A shock wave is rippling through the insurance industry as Canadian regulatory authorities insist on unprecedented disclosure of business practices.
On April 5, an anonymous letter was sent to New York State Attorney General Eliot Spitzer. The letter described how contingent commissions are paid at Marsh & McLennan, a global insurance brokerage firm. The letter underlined the potential conflict of interest resulting from the industry practice of insurers’ compensating advisors for sending business along.
Two days after receiving this letter, the Attorney General’s office lobbed the first subpoena at Marsh & McLennan. The repercussions of this gesture have since been felt in several countries.
In Canada, the regulatory authorities are also reacting to media exposés in recent months. Working in tandem with the Canadian Council of Insurance Regulators (CCIR), the authorities drew up questionnaires that were sent in early November to hundreds of firms and insurers across the country.
“We have to watch the global financial markets closely, and act accordingly to protect our population,” said Grant Swanson, executive director of licensing and market conduct with the Financial Services Commission of Ontario (FSCO).
Similarity in Quebec: “Our president, Jean St-Gelais, already confirmed that we must be able to act quickly and determinedly in case of crisis. That’s what we’re doing,” Philippe Roy, said spokesperson for the Quebec Autorité des marchés financiers (AMF).
In Ontario, even before the questionnaires were sent out, insurers and advisors had already decided to act in order to get a lead on critics that are clamouring for increasingly stringent disclosure practices for compensation in the industry (see opposite text).
Advisors up in arms
Many Canadian property and casualty (P&C) insurance advisors contacted by The Insurance Journal consider regulators’ and the public’s reaction to the Spitzer affair exaggerated. “They are hanging us without a trial, and we didn’t do anything wrong,” insists Richard Gulliver, president of national brokerage Hub International Limited. “It’s unfair.”
Mr. Gulliver admits that public debate over advisor compensation is a good idea. Yet “advisors are being accused of accepting illegal commissions, which is completely false. The insurance industry should not have to pay collectively for a few isolated cases.”
The executive hopes that the regulatory authorities will quickly do what they have to do and move on to something else.
“I just completed this notorious questionnaire and I will try to keep a polite tone,” said André Lussier, president of Lussier Insurance Firm and Financial services. “I think that right now a genuine witch hunt is under way. This questionnaire is nothing less than an Inquisition!”
“We’re also watching a show staged by the Attorney General (Eliot Spitzer), who whipped up a sensationalist stir based on an isolated event,” stated Mr. Lussier. “On top of that, we’ve got a regulator that is driven by an astounding urgency to take action. This whole story will lead to much more regulation, which will ultimately imperil the survival of many brokerage firms. Advisors that abide by professional standards and that have their clients’ interests at heart will be penalized. I would swear that the [Quebec regulator] never received a complaint from any consumer whatsoever since this affair began.”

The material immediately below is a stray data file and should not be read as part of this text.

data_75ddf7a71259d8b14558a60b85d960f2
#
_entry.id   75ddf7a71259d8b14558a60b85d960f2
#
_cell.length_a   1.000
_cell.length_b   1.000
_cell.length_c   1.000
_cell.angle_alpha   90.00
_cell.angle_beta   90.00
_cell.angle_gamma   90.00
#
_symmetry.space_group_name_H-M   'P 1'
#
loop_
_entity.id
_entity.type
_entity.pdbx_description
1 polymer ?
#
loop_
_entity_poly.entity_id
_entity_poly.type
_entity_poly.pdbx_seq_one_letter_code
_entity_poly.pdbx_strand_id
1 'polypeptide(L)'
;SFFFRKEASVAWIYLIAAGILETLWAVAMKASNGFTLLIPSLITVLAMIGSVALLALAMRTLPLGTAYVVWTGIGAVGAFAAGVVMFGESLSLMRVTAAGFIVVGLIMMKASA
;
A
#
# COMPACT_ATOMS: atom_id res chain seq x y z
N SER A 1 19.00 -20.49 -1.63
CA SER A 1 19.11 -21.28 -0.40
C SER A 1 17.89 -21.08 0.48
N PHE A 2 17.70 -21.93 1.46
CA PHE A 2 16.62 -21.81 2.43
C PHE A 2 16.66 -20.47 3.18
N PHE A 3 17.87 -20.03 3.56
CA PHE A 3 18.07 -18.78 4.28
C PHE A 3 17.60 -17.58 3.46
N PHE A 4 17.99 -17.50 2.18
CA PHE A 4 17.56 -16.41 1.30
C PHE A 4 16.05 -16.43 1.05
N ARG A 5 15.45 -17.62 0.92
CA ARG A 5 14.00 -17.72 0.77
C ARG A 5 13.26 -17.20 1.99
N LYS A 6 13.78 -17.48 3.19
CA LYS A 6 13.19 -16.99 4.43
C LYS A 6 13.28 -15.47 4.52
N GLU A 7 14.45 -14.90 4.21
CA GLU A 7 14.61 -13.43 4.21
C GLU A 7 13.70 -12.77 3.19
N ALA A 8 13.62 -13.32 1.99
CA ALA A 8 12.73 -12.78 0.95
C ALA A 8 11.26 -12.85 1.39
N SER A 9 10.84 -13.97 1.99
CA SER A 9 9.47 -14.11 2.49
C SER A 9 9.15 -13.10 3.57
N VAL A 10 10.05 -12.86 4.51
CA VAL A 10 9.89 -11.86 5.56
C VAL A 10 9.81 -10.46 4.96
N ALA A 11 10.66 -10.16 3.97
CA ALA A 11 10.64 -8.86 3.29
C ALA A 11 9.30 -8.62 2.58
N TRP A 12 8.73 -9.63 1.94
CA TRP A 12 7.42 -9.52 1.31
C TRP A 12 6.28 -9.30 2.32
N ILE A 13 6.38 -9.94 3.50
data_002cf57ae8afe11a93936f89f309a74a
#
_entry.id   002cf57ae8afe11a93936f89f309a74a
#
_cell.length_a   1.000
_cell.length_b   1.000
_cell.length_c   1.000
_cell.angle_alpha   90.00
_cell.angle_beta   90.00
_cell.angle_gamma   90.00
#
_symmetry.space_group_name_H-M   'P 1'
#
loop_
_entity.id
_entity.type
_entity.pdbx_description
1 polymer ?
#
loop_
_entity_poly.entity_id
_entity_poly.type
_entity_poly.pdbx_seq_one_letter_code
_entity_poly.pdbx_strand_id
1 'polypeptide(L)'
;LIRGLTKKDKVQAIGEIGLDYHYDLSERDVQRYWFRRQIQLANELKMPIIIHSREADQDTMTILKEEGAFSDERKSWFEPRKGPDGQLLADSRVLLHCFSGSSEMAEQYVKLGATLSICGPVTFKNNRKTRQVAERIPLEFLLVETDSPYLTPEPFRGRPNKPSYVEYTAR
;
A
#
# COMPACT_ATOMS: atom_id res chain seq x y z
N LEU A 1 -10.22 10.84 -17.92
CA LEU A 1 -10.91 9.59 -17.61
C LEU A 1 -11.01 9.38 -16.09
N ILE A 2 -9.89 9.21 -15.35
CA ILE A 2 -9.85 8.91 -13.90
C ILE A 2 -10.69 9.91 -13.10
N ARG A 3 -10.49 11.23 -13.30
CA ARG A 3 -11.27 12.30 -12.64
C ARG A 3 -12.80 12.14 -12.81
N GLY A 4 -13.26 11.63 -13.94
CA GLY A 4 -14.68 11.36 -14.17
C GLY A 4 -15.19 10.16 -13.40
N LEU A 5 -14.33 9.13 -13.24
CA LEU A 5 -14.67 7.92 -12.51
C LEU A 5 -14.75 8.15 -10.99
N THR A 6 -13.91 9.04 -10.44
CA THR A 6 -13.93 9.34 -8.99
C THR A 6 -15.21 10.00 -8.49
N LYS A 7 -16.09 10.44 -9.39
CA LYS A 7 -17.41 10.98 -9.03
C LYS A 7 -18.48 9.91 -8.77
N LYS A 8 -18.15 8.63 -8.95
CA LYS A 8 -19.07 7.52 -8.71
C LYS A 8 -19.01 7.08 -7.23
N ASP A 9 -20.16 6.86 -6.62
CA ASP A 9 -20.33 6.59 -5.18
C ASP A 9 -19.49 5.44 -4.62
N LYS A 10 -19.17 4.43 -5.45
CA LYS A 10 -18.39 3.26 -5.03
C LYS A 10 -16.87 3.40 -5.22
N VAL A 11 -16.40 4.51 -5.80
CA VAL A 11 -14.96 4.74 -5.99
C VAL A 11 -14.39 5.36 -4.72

Scepticism in life sector
In the life insurance sector, a similar response by regulators was pending at press time. “This operation is completely farfetched with respect to life insurance,” commented Lawrence Geller, president of L.l. Geller Insurance Agencies and moderator of the electronic forum For Advisors Only. “The dynamics in life have nothing to do with those of P&C insurance. Commissions do not raise the same problems in our sector.”
“There are many aspects of the life insurance industry that consumers are unaware of,” pointed out Jim Bullock, advisor and registrar at Peel Institute of Applied Finance.
Clients know that brokers receive a commission, he explained, but they have no idea of its size and its makeup. “Some advisors find themselves in a situation where they have to channel a large portion of their premiums to a single insurer if they want to obtain performance bonuses.”
He thinks that an inquiry would sound the death knell for gifts and tropical cruises lavished by insurers. He accepts this revolution good-naturedly, maybe because a similar one has already swept through the mutual funds sector.
Mr. Geller agrees. “In my 30 years of experience, I have gone south six times on insurers’ tab,” Mr. Geller said. “Only once was it a vacation. All the other times, they made us work like horses.”
“I think that the regulatory authorities are making such a hullabaloo to demonstrate that they are doing something useful,” Mr. Bullock continued. “They are trying to show that they are applying the laws. But in reality, many regulations are not being enforced.”
Mr. Geller gave the example of a regulation that requires Ontario life advisors to undergo accounting audits by the regulatory authorities or their insurers. “In 30 years, I was never audited by anyone. Sometimes, the regulatory authorities are completely ridiculous. And what’s happening these days is just par for the course.”